As Washington Baptist Church at Ware Place, in southern Greenville County, celebrated God’s blessings during its 200-year history in March, a decade-by-decade recap of the church’s history has intrigued members.
According to minutes, the church was organized as an arm of Fork Shoals Baptist Church on March 17, 1821, at a gathering around John Sullivan’s kitchen table near Ware Place. The minutes, however, do not reflect the origin of the church’s name.
The original membership of 10 represented five families, four of whom were members of Fork Shoals. The fifth family was a member of Holly Springs (later known as Bethuel). With very few exceptions, original minutes from the entire 200-year history are on file in the Furman University archives.
From that humble beginning of 10 members, Washington now conducts two Sunday morning worship services, as well as Sunday evening and Wednesday services. Extensive physical facilities have been developed, beginning in the 1950s. The current sanctuary was dedicated in 1967.
In 2002, a family life center was completed, which has provided support for many member activities as well as outreach options, including Upward sports programs and a Celebrate Recovery group. A major renovation of the sanctuary was completed in 2013. As of December 2019, the church is debt free.
In 1838, an arm of Washington Church was established at Horse Creek, and that congregation later moved to Oak Hill. Sometime after the move to Oak Hill, that church changed its affiliation to Methodist. On Feb. 15, 1867, African-American members of Washington were granted letters, enabling them to establish “their own churches and presbytery and do their own business.”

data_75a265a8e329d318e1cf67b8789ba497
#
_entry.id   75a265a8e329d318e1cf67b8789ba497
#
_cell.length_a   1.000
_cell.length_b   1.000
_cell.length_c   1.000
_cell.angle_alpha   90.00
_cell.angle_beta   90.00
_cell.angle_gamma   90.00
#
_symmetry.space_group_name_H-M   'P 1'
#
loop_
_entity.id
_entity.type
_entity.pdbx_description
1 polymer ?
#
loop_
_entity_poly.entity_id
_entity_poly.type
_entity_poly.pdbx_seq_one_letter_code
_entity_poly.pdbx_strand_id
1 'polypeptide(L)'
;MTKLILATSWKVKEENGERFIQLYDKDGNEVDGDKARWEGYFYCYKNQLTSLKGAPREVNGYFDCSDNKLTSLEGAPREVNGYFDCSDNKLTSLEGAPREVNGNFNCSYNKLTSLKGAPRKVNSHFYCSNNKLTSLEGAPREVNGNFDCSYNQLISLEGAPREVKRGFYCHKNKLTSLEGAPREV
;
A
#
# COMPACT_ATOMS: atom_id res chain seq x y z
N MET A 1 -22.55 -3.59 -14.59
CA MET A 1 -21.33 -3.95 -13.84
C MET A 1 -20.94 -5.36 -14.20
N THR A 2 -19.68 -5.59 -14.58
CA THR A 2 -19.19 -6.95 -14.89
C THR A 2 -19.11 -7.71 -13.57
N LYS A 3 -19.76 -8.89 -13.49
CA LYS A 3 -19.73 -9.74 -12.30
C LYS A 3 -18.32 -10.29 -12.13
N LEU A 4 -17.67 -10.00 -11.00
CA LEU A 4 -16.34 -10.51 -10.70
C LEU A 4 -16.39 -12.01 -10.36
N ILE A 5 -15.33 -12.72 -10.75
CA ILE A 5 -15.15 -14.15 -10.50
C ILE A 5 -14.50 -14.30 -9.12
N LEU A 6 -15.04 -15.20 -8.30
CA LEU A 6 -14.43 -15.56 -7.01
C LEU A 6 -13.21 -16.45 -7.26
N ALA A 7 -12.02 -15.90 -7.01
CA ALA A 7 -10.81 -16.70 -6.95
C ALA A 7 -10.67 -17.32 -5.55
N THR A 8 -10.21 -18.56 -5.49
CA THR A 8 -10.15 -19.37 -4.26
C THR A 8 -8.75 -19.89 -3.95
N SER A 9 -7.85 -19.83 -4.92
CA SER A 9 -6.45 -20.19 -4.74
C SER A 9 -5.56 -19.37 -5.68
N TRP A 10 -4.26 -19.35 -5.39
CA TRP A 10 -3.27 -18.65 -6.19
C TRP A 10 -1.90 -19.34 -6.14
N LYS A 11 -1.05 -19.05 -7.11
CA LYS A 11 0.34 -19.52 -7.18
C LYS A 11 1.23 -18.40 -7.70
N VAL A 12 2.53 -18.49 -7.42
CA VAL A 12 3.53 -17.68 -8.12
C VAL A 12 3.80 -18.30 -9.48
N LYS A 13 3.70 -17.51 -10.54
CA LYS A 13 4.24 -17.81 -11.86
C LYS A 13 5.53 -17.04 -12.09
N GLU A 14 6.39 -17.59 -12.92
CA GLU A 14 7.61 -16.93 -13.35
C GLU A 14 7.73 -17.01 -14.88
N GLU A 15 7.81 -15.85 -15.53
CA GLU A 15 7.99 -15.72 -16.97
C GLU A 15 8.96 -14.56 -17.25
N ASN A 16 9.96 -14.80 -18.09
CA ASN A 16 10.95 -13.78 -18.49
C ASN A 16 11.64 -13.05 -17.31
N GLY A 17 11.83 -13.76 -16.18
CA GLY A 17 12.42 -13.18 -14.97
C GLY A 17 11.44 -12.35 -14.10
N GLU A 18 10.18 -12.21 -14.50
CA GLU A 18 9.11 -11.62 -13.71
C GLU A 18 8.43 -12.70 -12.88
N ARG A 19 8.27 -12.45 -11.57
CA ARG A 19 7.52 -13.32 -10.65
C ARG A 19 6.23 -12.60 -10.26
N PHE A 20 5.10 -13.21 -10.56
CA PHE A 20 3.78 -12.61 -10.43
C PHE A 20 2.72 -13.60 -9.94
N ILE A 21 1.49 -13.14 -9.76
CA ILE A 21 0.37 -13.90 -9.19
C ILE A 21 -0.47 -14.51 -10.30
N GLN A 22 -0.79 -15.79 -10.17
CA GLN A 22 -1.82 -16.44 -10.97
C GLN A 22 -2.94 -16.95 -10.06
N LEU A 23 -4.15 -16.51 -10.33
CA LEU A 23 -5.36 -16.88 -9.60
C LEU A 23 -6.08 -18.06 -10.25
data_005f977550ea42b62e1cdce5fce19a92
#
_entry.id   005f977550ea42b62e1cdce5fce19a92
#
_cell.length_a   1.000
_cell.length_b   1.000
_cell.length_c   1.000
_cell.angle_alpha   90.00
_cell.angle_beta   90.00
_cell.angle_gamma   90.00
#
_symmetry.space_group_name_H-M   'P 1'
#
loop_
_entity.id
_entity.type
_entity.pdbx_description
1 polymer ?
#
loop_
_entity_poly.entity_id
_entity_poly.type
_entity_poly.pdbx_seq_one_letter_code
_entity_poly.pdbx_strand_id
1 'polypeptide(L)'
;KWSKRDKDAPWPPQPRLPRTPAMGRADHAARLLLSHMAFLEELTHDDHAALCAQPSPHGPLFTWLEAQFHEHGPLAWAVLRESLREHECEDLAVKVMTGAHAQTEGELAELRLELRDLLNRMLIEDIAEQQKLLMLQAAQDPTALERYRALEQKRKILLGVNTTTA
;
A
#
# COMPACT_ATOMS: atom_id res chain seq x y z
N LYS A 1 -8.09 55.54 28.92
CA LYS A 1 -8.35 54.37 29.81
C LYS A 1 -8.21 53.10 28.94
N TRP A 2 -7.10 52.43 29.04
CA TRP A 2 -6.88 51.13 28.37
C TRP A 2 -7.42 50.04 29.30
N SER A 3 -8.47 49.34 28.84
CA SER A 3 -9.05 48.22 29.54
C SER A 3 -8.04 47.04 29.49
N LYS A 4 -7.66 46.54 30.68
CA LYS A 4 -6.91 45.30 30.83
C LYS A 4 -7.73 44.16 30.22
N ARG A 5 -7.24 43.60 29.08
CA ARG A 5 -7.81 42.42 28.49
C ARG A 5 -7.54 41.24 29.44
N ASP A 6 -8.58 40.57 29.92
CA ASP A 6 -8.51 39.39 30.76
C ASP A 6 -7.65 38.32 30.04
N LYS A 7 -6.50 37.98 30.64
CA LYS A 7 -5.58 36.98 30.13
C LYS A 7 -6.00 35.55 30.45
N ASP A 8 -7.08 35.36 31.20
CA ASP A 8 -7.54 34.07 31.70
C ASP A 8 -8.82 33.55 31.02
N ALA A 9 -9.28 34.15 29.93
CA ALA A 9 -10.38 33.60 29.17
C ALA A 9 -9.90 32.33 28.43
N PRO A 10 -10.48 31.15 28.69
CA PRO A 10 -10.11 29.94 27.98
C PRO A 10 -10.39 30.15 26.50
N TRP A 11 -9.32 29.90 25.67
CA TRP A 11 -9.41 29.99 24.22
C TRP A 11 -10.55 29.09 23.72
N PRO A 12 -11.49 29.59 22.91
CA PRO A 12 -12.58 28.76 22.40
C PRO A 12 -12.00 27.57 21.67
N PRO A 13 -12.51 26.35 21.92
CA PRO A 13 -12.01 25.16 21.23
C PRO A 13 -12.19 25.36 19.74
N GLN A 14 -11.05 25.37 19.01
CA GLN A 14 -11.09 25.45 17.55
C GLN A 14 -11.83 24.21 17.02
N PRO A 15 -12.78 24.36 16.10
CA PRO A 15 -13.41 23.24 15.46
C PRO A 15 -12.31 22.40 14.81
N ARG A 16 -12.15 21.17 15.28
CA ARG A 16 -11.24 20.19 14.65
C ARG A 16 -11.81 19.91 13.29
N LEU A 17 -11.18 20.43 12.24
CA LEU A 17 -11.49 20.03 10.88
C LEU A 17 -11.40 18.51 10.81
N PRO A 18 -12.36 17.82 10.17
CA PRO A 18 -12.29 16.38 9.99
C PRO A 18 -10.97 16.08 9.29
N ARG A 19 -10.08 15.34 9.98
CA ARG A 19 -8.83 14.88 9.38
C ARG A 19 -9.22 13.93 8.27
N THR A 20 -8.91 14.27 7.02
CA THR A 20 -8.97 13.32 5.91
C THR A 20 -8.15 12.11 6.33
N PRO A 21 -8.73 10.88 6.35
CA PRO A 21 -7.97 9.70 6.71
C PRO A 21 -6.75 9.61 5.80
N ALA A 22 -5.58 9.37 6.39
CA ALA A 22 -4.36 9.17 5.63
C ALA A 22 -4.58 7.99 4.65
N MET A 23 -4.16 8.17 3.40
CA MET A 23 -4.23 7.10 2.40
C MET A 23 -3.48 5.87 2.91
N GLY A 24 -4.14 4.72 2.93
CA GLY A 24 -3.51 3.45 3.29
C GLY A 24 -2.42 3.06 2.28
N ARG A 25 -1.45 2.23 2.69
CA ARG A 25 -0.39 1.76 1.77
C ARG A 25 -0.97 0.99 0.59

Shady Grove Church, just across Highway 8 from Washington, is a thriving, active congregation today.
In more recent years, multiple mission projects in Pennsylvania, Tennessee, Virginia and Central America have involved Washington members.
Early planning for the celebration reflected long tenures by many of Washington’s leaders. The current pastor, Stanley Candler, was born into the Washington family, and after completing seminary, he served a sister church for 10 years. Candler completed his 30th year as Washington’s pastor in 2020.
Beginning in 1836, Alexander Acker served as pastor for 41 years, H.M. Fallow served Washington for 25 years from 1923 to 1948, and James Ellenburg was pastor from 1975 to 1990. Several other pastors served 10 or more years. Over the years, Washington has ordained 10 men to the ministry, with Acker being the first.
With there being no surviving former pastors, Candler delivered the morning message for its anniversary celebratory service March 21, expressing both gratitude for God’s past favor and a congregational challenge to “press toward the mark for the prize of the high calling of God in Jesus Christ” (Philippians 3:14, KJV).